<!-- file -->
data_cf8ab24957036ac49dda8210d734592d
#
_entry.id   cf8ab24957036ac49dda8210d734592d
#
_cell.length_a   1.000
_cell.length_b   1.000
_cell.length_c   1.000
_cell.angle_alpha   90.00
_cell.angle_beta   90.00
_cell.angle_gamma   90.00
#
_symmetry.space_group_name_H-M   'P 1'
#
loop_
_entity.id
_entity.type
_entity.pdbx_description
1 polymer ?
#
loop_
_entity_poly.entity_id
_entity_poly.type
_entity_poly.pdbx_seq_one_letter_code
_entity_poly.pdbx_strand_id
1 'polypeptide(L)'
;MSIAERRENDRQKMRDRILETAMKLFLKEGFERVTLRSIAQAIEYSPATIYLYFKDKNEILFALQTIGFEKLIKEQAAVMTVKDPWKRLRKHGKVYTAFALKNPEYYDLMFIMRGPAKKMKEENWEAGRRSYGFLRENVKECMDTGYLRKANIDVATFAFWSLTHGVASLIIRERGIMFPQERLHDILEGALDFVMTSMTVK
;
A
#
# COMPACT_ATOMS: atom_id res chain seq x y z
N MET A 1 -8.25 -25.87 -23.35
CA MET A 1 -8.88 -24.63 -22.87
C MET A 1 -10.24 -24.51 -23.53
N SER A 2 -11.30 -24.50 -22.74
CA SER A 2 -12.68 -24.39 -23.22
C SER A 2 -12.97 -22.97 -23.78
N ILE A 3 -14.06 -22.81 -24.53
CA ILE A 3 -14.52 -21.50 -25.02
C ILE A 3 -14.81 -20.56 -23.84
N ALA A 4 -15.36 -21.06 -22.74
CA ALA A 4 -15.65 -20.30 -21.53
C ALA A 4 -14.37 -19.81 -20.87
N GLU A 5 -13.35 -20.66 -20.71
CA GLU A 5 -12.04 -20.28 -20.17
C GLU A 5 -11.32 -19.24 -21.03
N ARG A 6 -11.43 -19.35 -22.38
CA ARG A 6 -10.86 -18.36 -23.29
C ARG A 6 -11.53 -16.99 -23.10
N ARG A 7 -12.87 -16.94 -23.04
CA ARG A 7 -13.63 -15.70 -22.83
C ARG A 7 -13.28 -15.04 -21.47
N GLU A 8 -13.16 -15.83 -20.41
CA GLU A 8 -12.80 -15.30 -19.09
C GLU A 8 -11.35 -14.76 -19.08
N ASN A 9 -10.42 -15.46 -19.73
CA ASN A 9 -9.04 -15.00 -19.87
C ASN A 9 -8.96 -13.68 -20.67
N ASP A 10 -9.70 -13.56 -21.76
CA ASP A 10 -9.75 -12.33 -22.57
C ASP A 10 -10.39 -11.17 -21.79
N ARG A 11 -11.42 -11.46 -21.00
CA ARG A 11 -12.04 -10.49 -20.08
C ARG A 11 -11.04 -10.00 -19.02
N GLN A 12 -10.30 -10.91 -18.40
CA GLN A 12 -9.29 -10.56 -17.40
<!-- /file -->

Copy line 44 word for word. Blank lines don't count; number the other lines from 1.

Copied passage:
CA GLU A 5 -12.04 -20.28 -20.17